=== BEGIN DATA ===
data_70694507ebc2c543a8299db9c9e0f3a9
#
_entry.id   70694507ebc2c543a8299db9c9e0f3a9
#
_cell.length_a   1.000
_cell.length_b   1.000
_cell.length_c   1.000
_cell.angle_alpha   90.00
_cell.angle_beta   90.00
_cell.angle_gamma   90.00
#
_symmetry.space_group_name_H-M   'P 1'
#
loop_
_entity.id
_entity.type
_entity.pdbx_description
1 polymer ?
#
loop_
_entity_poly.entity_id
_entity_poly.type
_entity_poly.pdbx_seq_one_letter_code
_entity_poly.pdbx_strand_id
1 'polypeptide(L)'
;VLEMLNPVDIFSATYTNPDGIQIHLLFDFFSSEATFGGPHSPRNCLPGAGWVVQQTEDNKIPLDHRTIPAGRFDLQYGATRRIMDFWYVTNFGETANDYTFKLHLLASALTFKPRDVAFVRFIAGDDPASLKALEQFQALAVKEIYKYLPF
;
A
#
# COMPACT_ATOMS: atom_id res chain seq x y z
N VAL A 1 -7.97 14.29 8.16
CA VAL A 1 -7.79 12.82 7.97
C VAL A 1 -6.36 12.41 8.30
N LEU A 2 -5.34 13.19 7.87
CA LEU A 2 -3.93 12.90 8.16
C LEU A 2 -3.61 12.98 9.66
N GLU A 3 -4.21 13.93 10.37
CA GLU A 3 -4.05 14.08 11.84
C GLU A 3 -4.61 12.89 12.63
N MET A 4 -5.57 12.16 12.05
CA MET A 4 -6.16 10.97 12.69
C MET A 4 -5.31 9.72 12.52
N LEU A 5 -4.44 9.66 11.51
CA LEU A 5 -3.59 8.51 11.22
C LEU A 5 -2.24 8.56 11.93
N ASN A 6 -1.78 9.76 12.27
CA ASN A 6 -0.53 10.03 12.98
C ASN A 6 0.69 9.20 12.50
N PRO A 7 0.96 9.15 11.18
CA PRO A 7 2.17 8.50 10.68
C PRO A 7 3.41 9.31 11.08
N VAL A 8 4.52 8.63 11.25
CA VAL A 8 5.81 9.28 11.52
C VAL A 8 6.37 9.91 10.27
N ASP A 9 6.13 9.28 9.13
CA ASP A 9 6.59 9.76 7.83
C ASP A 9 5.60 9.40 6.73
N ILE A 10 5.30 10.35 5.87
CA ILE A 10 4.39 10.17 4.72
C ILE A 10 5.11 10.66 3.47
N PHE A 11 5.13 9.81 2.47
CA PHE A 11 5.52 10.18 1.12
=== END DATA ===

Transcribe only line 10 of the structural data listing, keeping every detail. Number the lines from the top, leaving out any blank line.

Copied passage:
_cell.angle_gamma   90.00